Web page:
(This is DGR‘s review of the debut EP by the Dutch death metal band Ghost of Mirach, which was released in April 2022.)
Taken at face value Ghost Of Mirach‘s debut EP Sol Regem is a weird fucking entity. There is no groundwork laid and no explanation provided within the songs of what exactly is happening here. The group just launch you right into the deep end and from there you either pick up what’s happening or it whips right past you, given that Sol Regem is only twenty minutes long.
However, given this website’s tendencies to pull bands from nowhere and place them in front of you, at the very least we should explain what the hell the Ghost Of Mirach project is.
Ghost of Mirach is a new three-piece group formed out of the Netherlands whose members have quite the resume between them.
A lot of that is credit to drummer Michael Van Der Plicht, who has sat behind the kit for a wide swath of groups over his career but most recently has been drumming for the Satan-as-cosmos black metal of Aran Angmar and picking up live duties for Carach Angren. But, if you had told us that the project was just a union between members of Apophys – Kevin Quilligan being a driving force behind this band – and God Dethroned, then you’d likely have had us hooked from there.
Ghost Of Mirach is a science-fiction-themed symphonic death metal project whose first release is already shooting for the stars, so to speak. Here – as described by the band – are the events taking place within the group’s EP Sol Regem:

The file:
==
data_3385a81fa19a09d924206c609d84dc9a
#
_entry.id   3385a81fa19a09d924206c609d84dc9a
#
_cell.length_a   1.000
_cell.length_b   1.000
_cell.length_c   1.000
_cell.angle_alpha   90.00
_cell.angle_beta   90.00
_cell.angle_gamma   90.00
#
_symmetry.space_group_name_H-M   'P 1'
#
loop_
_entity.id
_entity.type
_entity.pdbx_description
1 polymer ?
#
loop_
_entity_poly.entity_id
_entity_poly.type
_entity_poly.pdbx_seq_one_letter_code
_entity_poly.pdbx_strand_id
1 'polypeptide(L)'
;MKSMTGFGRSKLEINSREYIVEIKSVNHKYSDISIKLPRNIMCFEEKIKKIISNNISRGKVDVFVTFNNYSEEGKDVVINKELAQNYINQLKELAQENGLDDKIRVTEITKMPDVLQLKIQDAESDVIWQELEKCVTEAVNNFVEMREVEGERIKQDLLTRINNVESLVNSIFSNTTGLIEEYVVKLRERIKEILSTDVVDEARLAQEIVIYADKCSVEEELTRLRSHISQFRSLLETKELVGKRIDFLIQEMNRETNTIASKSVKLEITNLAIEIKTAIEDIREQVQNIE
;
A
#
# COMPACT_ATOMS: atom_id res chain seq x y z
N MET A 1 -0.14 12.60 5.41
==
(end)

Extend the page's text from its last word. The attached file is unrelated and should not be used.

“Sol Regem tells the story of two timeless beings: HelËne and Sulien. They have lived for thousands of years in peace on a remote planet in a remote galaxy. As both Hel and Sulien are virtually eternal, they have reclused themselves into a continuation of a life together in peace, for both have seen every other aspect of existence a thousand times over.
But now theír way of living is under immediate threat by a Cosmic Serpent. Cosmic Serpents are among the rarest of godlike creatures. Many believe them to exist only in myth. Hel and Sulien are about to find out that this is a false belief, and it will change who they are forever.”